TV or not TV? At some of the best beer bars in Atlanta, no TV is a statement of what’s important to the owners. At others, TV is part of a context that includes a sports-loving community.
When co-owner Dave Blanchard and his partners opened Brick Store Pub in Decatur 16 years ago, a pub without a TV was a rarity.
“We decided to eliminate anything that took the majority of the people we didn’t want to deal with on a regular basis out of the equation,” Blanchard says. “When we took away light beer, pitchers, and TVs, we figured we’d draw a clientele that was much more conducive to what we wanted to offer.”
For the most part, it worked, Blanchard says. “You look around the room and everybody is engaged in conversation. People aren’t sitting at the bar glued to the TV like zombies.”
But Blanchard, a big soccer fan, often can be found watching a match at nearby Mac McGee Irish Pub. And for the past two World Cup competitions, the Brick Store has temporarily installed big-screen TVs upstairs in the Belgian bar. So how does he explain that?
“There’s something about watching soccer at a pub,” Blanchard admits. “That’s what everybody in Europe does.”
At the Porter Beer Bar in Little Five Points, Molly Gunn says she and husband Nick Rutherford never considered having a TV.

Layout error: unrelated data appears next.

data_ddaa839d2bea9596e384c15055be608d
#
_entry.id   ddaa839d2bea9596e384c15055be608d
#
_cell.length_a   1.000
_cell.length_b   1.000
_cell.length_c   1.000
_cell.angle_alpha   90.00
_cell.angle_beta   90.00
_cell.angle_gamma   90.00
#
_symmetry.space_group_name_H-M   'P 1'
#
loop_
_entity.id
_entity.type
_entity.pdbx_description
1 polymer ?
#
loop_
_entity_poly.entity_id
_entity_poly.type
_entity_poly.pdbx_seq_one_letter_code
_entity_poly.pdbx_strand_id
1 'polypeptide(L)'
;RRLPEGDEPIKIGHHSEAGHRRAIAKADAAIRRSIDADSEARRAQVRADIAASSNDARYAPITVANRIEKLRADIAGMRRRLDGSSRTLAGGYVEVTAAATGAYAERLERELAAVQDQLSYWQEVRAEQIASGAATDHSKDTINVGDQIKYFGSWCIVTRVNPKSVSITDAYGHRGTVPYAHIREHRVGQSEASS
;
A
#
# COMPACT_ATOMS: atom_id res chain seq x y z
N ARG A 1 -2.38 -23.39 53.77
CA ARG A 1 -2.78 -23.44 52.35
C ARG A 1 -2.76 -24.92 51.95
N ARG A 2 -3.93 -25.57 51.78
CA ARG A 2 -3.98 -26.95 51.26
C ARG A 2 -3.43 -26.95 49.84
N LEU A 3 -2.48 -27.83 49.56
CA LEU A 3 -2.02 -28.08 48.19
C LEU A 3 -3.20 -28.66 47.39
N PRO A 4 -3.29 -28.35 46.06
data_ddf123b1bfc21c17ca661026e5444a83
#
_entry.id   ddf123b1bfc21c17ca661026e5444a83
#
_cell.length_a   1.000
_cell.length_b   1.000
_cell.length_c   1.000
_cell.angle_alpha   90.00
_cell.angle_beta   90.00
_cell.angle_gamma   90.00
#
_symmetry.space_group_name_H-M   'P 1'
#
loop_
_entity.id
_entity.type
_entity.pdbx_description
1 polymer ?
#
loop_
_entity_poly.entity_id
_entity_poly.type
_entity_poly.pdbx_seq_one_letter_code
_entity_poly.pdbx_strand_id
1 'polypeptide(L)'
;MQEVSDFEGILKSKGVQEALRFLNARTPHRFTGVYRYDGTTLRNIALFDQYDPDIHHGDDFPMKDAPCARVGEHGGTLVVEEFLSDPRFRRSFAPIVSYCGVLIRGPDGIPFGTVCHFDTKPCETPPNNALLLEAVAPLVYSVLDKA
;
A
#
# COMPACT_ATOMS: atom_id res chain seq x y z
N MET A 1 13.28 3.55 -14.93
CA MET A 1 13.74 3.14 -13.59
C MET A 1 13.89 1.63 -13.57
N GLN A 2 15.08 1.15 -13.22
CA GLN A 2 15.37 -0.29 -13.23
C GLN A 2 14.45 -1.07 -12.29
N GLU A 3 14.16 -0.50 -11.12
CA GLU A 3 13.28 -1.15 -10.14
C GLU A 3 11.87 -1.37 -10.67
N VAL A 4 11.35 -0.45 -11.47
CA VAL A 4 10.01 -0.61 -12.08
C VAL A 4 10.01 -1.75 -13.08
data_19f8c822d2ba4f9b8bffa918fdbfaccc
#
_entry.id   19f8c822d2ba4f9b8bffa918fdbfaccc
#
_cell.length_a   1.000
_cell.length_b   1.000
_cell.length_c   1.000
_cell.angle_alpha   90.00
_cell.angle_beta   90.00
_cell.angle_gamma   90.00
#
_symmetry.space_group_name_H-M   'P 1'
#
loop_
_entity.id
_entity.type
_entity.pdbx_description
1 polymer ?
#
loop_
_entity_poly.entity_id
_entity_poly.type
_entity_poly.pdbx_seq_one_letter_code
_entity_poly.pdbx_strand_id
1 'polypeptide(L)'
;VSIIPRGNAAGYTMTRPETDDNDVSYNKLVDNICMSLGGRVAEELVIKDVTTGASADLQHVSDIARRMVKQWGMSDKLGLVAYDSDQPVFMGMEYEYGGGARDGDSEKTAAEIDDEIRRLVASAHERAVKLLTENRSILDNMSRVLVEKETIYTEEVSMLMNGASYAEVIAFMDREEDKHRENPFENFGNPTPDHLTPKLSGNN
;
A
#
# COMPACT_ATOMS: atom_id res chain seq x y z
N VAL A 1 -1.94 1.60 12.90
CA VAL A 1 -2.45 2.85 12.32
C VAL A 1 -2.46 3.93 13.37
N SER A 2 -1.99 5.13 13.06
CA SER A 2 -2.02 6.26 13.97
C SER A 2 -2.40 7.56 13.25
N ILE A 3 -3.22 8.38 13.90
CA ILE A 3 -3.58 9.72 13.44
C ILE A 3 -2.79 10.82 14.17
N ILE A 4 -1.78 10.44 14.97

“The Brick Store made that decision years ago, so we had a good model to follow,” Gunn said. “But neither of us really like or watch TV. Also, coming from a fine-dining background, where there were never TVs, it just wasn’t something we even talked about.”
Gunn says most customers appreciate the focus on beer and food and conversation. But she’s noticed a new trend, too.
“I’ve certainly seen an uptick in iPad and tablet usage at the bar when there’s a game on,” she says. “And I have to say, I’m happy to have people imbibe and get their sports fix, too, as long as they’re not imposing on other customers.”
Billy Streck, operating partner at Cypress Street Pint & Plate in Midtown, says his bar has gone through a TV evolution .
“In the beginning, we had these two really little TVs on either side of the bar, and that was it. But getting feedback from the neighborhood, we saw that people loved good beer, and they loved the Braves and the Falcons.” Little by little the TV collection has grown to eight, including a big-screen on one wall and three TVs on the patio.
“It’s just what the neighborhood wanted,” Streck says. “But I think we have a balance between a great beer program and a great neighborhood spot. The people who come here don’t want to go to a sports bar.”
At Steinbeck’s in Oakhurst, there’s only one TV. But it’s an important part of the scene, depending on who’s hanging out, says chef/general manager Andy Gonzales.
“We have one. It’s no Jumbotron, but the Braves fans, Falcons fans and golfers that frequent the pub would rebel if we ever took it down,” Gonzales says. “When the World Cup is on we outfit the bar with two more TVs in a very tiny pub.
“When something like that is on, we like to have the TV on. When nothing is on, I’d prefer to have it off. I would prefer that bar be a convivial place for people to have conversations. But I’m not going to turn away somebody who wants to watch the U.S. Open.”
That seems like a sane approach to me. What do you think? TV or no TV in your favorite beer bar? Join the conversation on the AJC Drink blog: blogs.ajc.com/drink.
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